Measles wipes out protection against other illnesses
New studies show that the virus makes the body forget how to fight illnesses
Two studies have shown that having measles could make it harder to battle other infections, years after contracting the illness.
The measles virus has been shown to cause “immune amnesia”, meaning that the body forgets how to fight illnesses it once knew how to beat.
The experts behind the study say that the findings show the importance of vaccinating against measles.
What is measles?
Measles is a virus that causes flu-like symptoms, including a runny nose, sneezing and fever, says the NHS.
Unlike flu, measles also causes a blotchy rash, which typically follows a few days after the flu-like symptoms. The rash normally starts off on the face and spreads across the body.
According to the University of Oxford’s Vaccine Knowledge Project, there were 966 laboratory-confirmed measles cases in England in 2018. This was an increase on 2016 and was likely due to a decrease in the number of people being vaccinated.
In high income regions of the world, such as the UK, measles causes death in about 1 in 5,000 cases. But, in poorer regions, as many as 1 in 100 will die after contracting the virus. It is estimated that 110,000 people die from measles each year around the world.
How does measles wipe out immunity to other illnesses?
The BBC says that the new findings show that measles “resets the immune system to a ‘baby-like’ state”. This is caused by the measles virus infecting and destroying cells called B-cells.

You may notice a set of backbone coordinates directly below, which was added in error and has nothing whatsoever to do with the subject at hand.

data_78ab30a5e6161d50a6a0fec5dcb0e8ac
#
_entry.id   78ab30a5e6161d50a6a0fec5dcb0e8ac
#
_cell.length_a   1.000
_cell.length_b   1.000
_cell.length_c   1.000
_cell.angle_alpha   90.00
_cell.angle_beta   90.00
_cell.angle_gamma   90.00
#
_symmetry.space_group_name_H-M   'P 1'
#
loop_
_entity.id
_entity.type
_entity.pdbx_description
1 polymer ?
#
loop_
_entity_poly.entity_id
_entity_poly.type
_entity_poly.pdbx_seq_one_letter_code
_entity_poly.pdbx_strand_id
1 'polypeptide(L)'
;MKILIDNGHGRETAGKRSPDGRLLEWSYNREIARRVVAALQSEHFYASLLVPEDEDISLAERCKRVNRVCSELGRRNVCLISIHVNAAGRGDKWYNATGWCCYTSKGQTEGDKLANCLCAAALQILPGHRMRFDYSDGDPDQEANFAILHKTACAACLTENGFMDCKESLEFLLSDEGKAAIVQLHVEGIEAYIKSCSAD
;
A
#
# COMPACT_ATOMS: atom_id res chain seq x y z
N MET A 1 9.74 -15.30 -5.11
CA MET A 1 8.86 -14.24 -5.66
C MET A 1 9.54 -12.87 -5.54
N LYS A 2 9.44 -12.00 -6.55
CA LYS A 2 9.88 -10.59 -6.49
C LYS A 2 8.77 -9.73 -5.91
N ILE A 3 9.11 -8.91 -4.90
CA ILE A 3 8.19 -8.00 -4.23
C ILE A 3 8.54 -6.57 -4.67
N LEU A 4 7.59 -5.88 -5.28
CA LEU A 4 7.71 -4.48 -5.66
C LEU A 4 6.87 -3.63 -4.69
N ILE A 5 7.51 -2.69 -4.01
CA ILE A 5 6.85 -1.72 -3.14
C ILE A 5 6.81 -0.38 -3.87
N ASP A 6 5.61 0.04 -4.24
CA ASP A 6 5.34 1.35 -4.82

B-cells are a type of immune cell that store the antibody needed to defend the body against illnesses that it has already fought off before.
Researchers at Harvard Medical School analysed blood samples from 77 children and, in one case, found that a child who had suffered from a severe measles infection lost 73% of the types of antibody they could produce.
Professor Stephen Elledge, a geneticist at Harvard Medical School and co-author of one of the papers, told The Guardian: “We’ve found really strong evidence that the measles virus is actually destroying the immune system.
“The threat measles poses to people is much greater than we previously imagined.”
How long does the damage last?
The studies focused only on the immediate aftermath of an infection. However, they were inspired by a study published in 2015 in the journal Science, which suggested children were more likely to die for two to three years after a measles infection.
What can you do to avoid measles?
Being immunised through a vaccination programme almost eliminates the risk of catching measles. This is done through the MMR vaccine, which is given as part of the routine NHS childhood vaccination programme in the UK.
A dose of the MMR vaccine can also be given to anyone over six months of age if they’re at immediate risk of catching measles.
This could include circumstances in which there has been an outbreak of measles in your local area, you have been in close contact with someone who has measles or you are planning on travelling to an area where the infection is widespread.